confined to what are known as "black hole" detention centers.
According to the Human Rights Watch report, Khalil was tortured at the center
located at DGFI headquarters inside Dhaka cantonment, known as "Black Hole
1." International and domestic pressure then led to his freedom after being
in captivity for 22 hours.
What is really alarming in this case is how the Bangladesh military arrested
Khalil without producing a warrant and the authorities also confiscated his
passport, two cell phones, personal documents, and his and his wife's computers.
After going through a rather invasive questioning, the interrogators punched him
on the side of his head and continued to beat him repeatedly with a baton.
Allegedly Khalil believes that his captors put him through hell only to set him
up for what could be a faked 'crossfire' killing; a method that is commonly used
by Bangladesh's Rapid Action Battalion to execute detainees. This latest report
underlines the corruption in Bangladesh's political system and the military with
the flagrant abuse of journalists now becoming a common occurrence.
South Korean company YoungOne Corp. is building the world's largest shoe
manufacturing plant near the southeastern Bangladesh city of Chittagong. The
100-million-dollar plant is going to employ 30,000 people and produce 100,000
pairs of shoes a day once it starts in the middle of next year. It is already
being referred to as the biggest footwear factory in the world. YoungOne was one
of the first foreign companies to enter Bangladesh and is a leading private
textile exporter. During the last year, it exported over 300 million dollars of
garments from the country. The company also has operations in Vietnam and China
with annual sales of 800 million dollars. It also owns Bangladesh's first
private export processing zone, which was approved by the country's caretaker
government last year. The export zone is designed to accommodate 500 factories.
Bangladeshi factories exported footwear worth 76 million dollars in the first
half of the current financial year ending June 2008, a gain of 18.6 percent over
the same period a year ago.
BANGLADESH'S 'POWER NGO'- THE BRAC
In an article by Annie Kelley in the Guardian, one of the world's largest NGOs
has helped millions in Bangladesh. However, critics are saying that by doing so
the NGO now operates almost independently with very little accountability. The
BRAC building is home to the world's largest NGOs, the Bangladesh Rehabilitation
Assistance Committee (BRAC) is located in the heart of Bangladesh's capital city
Dhaka. The BRAC overlooks a slum, most of which has been re-habilitated by the
organization. The slum consists of many small enterprises that have been funded
by BRAC micro-finance loans. The slum has a school run by BRAC-trained teachers
using BRAC textbooks.
More than 200 BRAC-trained health volunteers are responsible for dispensing
medical services. BRAC has even set up a University and a bank. BRAC has grown
from a small relief operation to a massive organization that now accounts for an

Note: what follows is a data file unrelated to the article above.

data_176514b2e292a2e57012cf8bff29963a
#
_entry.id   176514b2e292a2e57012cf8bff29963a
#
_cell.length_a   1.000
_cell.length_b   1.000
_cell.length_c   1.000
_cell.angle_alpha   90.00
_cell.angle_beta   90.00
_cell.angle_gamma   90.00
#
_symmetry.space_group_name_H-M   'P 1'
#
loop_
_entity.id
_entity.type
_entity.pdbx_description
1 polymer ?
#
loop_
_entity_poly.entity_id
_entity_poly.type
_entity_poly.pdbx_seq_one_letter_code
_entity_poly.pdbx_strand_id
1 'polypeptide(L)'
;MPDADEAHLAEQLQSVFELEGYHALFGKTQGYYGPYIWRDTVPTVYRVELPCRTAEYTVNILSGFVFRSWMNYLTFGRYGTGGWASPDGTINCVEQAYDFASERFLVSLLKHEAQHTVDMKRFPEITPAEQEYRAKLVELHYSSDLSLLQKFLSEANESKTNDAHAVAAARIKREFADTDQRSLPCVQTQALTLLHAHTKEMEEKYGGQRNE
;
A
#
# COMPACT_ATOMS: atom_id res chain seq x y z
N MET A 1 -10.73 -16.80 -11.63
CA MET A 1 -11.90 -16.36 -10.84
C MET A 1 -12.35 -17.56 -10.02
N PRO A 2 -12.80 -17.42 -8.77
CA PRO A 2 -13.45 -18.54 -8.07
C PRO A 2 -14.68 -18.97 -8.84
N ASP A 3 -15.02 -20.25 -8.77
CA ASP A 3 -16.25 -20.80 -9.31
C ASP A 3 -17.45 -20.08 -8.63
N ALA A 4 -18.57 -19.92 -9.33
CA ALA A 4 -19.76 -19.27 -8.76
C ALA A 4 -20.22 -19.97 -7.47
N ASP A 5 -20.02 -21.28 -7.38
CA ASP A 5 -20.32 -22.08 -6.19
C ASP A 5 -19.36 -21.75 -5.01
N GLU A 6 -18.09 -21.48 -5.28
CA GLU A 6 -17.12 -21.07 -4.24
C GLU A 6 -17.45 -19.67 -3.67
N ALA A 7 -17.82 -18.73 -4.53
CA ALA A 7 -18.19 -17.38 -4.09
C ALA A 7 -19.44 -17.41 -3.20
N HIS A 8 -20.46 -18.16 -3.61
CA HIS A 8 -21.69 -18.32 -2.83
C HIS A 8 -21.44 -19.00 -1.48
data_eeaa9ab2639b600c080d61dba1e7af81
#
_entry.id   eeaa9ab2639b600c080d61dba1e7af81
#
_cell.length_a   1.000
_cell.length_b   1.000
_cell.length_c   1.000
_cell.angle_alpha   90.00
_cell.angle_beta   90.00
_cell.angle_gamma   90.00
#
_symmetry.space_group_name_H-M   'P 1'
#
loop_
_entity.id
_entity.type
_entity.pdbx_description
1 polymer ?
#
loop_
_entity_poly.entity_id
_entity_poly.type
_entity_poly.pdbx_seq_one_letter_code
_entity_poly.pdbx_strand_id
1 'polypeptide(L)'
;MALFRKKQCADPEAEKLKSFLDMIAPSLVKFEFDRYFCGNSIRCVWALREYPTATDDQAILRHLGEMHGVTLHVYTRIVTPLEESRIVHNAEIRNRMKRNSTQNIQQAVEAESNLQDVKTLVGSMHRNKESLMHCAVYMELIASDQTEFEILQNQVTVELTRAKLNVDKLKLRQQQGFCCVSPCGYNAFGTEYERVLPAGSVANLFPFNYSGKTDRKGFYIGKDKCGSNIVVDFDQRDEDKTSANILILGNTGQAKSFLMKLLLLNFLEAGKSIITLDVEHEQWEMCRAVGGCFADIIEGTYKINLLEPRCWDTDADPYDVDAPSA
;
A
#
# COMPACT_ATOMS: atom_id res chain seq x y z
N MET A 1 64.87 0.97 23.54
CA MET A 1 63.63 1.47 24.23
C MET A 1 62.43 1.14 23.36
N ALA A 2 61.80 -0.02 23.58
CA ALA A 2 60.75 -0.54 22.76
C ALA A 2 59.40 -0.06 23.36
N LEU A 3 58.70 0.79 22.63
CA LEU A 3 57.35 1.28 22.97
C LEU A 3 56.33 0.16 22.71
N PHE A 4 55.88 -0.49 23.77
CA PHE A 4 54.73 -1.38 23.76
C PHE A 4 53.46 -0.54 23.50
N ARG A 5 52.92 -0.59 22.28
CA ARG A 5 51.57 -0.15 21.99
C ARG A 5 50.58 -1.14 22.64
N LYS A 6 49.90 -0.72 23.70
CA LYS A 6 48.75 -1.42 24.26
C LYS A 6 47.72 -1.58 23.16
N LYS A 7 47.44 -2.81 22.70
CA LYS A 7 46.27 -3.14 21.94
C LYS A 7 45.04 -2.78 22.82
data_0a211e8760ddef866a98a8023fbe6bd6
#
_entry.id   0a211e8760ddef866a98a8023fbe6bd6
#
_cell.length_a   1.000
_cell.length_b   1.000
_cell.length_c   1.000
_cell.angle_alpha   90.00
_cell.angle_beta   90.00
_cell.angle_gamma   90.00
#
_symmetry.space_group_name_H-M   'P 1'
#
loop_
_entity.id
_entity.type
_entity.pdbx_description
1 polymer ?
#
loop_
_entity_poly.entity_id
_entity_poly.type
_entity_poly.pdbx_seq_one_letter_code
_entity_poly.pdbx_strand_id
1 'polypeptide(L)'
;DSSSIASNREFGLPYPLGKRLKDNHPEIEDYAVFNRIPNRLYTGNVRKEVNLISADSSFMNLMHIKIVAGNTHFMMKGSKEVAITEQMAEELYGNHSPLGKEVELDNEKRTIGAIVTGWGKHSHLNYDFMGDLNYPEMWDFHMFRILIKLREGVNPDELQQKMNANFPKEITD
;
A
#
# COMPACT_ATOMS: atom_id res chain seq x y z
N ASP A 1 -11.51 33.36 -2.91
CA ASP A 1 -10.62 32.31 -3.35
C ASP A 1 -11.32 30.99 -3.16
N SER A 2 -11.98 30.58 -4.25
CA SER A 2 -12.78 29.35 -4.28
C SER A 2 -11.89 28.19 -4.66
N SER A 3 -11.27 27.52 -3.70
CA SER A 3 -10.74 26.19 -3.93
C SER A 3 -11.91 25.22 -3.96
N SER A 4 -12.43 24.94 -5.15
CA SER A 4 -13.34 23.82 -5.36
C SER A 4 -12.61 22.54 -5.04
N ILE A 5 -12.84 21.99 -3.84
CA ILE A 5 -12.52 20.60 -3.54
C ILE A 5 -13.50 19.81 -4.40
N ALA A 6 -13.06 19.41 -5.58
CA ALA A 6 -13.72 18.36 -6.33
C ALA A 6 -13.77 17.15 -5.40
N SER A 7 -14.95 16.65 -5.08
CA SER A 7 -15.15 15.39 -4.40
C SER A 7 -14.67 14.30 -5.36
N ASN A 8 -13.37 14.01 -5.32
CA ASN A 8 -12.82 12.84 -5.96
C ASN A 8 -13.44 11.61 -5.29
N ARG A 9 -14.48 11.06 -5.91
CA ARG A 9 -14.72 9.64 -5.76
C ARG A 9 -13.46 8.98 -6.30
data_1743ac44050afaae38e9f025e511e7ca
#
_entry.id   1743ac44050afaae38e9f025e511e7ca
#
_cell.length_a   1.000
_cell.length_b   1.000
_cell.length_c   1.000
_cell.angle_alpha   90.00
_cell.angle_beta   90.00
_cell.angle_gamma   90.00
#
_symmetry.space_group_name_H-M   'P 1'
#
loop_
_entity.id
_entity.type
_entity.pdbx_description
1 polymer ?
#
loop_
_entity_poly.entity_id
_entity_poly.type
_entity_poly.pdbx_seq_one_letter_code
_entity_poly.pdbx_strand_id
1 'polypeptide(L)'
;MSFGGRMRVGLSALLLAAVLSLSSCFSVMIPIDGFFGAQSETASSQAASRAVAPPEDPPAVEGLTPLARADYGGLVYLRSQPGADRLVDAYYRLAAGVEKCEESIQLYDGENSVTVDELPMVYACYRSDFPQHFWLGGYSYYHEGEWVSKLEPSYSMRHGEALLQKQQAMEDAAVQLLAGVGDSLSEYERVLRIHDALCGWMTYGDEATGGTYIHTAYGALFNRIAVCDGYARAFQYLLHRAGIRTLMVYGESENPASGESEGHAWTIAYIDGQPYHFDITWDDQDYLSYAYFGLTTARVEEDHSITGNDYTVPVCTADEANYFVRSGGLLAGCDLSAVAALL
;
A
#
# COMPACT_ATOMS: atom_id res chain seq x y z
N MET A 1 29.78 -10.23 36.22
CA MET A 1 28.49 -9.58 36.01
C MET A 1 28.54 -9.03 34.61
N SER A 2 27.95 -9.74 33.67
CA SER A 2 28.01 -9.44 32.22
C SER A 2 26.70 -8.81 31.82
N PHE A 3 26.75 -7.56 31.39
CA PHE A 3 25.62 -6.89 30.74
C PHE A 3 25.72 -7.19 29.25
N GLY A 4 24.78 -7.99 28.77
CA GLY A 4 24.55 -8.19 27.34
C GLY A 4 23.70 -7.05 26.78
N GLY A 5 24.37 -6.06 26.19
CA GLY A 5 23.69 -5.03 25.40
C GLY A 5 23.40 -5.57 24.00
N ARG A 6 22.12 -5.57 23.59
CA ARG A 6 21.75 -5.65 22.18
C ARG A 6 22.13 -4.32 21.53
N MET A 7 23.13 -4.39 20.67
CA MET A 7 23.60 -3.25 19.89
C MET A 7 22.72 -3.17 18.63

expenditure of $320m, a staff of 108,000 and services that reach more than 110m
people across the country. It supposedly provides the largest "scale"
of programs to the poorest in Bangladesh's society. According to the Guardian,
BRAC has organized nearly 7million landless poor into 239,000 village
organizations and distributed more than $4bn in micro-finance loans.
In explaining the expansion of BRAC's powers and lack of accountability,
observers point to the failure of Bangladeshi administrations to provide
services for the millions of landless poor. Instead of the government, BRAC has
proved to be good at making money. BRAC's Executive Director, Mahabub Hossain
claims that the organization is trying to extend its reach to other developing
countries, which has also been one of the reasons for its expansive role. Even
though BRAC has been an effective organization in ameliorating poverty and
extending jobs and skills to many of Bangladesh's poor, the fear for many people
outside BRAC is that the government has become excessively reliant on BRAC and
is finding it hard to operate without its support. It might be fair to observe
that this could not have happened if the government had done its job and
governed in the interests of its population.
Another cause of concern is BRAC's environmental record that centers on the
promotion of hybrid crop seeds to the millions of farmers taking out BRAC
micro-finance loans in Bangladesh's rural communities. The question for the
government and the people of Bangladesh is perhaps how to control BRAC from
becoming too powerful while still maintaining its effectiveness as a
Claims that BRAC is a parallel government might be a bit far-fetched. It might
be fair to observe that this could not have happened if previous governments had
done their job and governed in the interests of its population. Perhaps a newly
elected government may become a paragon of virtue, or at least enable a fair and
open society, whilst its predecessors were infamous around the world for their
astonishing levels of corruption.